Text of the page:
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Walnut Street Bridge
Society: ASCEMain Category: CivilSub Category: BridgesEra: 1890-1899DateCreated: 1890Susquehanna RiverHarrisburdState: PAZip: 17101Country: USAWebsite: http://www.asce.org/Project/Walnut-Street-Bridge/Creator: Bollman, Wendel , Reeves, Samuel

The structure has two segments: an East Channel bridge consisting of four 175-foot spans and three 240-foot spans crossing from Harrisburg to City Island; and a West Channel bridge, consisting of seven 175-foot spans crossing from City Island to Wormleysburg.

With 15 truss spans totaling 2,820 feet, the Walnut Street Bridge is the finest and largest surviving example of the standardized Phoenix wrought-iron truss bridges produced from 1884 to 1923.

YearAdded:
1997
Image Credit: Courtesy Flickr/rjonesProject856 (cc-by-2.0)Image Caption: Walnut Street BridgeEra_date_from: 1890
Menai Suspension Bridge
Society: ASCEMain Category: CivilSub Category: BridgesEra: 1800-1829DateCreated: 1826Menai BridgeIsle of AngleseyState: WalesCountry: UKWebsite: http://www.asce.org/Project/Menai-Suspension-Bridge/Creator: Telford, Thomas , Hazledine, William

Built between 1819 and 1826, the Menai Bridge was the major structure on Britain's strategically important Holyhead Road connecting London with Holyhead and by sea to Ireland. Designed by Thomas Telford, the bridge's main span was 579 feet from tower to tower, the longest that had ever been attempted at this time. He used four sets wrought-iron eyebars to suspend the deck. These were made by William Hazledine at his Upton forge near Shrewsbury. Each bar was carefully tested in his Coleham shops before being pinned together and lifted into place.

YearAdded:
2002
Image Credit: Courtesy Flickr/Ingy the Wingy (CC BY-ND 2.0)Image Caption: Menai Suspension BridgeEra_date_from: 1826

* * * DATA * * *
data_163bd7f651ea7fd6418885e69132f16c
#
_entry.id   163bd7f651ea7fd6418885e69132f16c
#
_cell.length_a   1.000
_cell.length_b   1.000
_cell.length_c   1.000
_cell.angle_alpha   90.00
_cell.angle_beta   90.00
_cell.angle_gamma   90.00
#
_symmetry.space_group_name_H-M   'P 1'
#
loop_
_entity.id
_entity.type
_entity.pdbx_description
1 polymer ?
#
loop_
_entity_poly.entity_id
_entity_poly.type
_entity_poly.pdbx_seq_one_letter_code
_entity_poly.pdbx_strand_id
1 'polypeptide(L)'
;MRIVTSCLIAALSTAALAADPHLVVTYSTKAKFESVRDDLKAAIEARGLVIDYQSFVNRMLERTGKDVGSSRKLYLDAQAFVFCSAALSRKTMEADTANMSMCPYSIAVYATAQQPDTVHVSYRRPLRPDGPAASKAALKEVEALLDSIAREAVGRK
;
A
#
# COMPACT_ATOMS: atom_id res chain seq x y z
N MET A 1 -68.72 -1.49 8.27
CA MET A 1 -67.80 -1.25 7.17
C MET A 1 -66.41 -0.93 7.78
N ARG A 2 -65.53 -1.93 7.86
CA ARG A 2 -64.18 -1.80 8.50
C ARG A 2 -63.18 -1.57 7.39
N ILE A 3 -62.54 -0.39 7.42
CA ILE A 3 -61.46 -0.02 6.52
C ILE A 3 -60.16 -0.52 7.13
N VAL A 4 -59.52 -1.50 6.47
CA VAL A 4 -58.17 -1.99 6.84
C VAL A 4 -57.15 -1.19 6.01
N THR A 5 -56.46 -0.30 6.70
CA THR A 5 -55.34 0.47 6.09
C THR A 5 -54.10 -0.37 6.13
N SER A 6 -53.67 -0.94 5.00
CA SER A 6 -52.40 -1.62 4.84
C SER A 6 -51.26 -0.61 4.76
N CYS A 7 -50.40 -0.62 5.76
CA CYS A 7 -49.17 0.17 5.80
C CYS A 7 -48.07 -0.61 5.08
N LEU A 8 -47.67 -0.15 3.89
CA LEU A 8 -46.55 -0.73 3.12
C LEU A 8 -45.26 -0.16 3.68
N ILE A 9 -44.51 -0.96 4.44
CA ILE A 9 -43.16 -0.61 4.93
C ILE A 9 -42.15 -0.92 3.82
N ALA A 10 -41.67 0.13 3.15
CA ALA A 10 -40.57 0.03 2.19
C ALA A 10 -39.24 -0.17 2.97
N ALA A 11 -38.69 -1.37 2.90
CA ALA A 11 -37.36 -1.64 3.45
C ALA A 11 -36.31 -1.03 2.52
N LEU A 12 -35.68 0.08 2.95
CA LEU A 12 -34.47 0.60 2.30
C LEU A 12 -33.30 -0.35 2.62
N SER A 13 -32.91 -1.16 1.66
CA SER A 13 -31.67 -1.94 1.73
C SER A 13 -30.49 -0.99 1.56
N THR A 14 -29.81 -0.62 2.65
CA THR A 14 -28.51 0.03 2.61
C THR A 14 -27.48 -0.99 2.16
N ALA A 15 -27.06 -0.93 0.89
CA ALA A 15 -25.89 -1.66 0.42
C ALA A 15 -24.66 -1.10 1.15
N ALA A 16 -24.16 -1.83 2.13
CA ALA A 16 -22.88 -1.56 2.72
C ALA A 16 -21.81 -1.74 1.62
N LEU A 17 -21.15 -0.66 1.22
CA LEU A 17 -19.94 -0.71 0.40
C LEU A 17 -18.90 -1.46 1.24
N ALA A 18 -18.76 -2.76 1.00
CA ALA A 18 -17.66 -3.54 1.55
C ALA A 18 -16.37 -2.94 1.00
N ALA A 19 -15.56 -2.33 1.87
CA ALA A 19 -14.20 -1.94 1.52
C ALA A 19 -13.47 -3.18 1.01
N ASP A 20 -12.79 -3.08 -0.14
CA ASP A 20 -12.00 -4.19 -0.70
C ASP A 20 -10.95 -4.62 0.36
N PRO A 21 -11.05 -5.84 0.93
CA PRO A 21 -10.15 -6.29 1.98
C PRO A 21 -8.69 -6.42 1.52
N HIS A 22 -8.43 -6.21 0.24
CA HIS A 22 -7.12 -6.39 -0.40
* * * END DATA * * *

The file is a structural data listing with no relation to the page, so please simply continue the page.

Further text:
Second Street Bridge
Society: ASCEMain Category: CivilSub Category: BridgesEra: 1880-1889DateCreated: 1886Kalamazoo RiverAlleganState: MIZip: 49010Country: USAWebsite: http://www.asce.org/People-and-Projects/Projects/Landmarks/Second-Street-Bridge/Creator: King, Zenas, King Iron Bridge Company

The Second Street Bridge is a simply ornamented, wrought-iron structure. It is 18 feet wide and spans 225 feet over the Kalamazoo River. It was built to replace a dilapidated wooden bridge that had served the area for nearly 50 years.

The bridge is anchored to fieldstone abutments on each shore, and the deck is composed of wood beams. Iron lattice work provides structural stability and iron finials on the end posts provide aesthetic appeal. It includes a wooden pedestrian walkway.

YearAdded:
1982
Image Credit: Courtesy Wikipedia/Chris LightImage Caption: Second Street BridgeEra_date_from: 1886
Kinzua Railway Viaduct
Society: ASCEMain Category: CivilSub Category: BridgesEra: 1880-1889DateCreated: 1882Kinzua CreekMcKean CountyState: PAZip: 16735Country: USAWebsite: http://www.asce.org/Project/Kinzua-Railway-Viaduct/Creator: Chanute, Octave , Phoenix Iron Works

The workforce consisted of less than 100 men, yet they finished construction in just 94 days. Such speed was possible due to the elimination of scaffolding. Instead, iron rods were used to support construction of the trusses between the towers, and workers moved back and forth across the rods. A dangerous venture, yet no workers were seriously injured.

YearAdded:
1982
Image Credit: Courtesy Flickr/Peter Pawlowski (CC BY 2.0)Image Caption: Kinzua Railway ViaductEra_date_from: 1882
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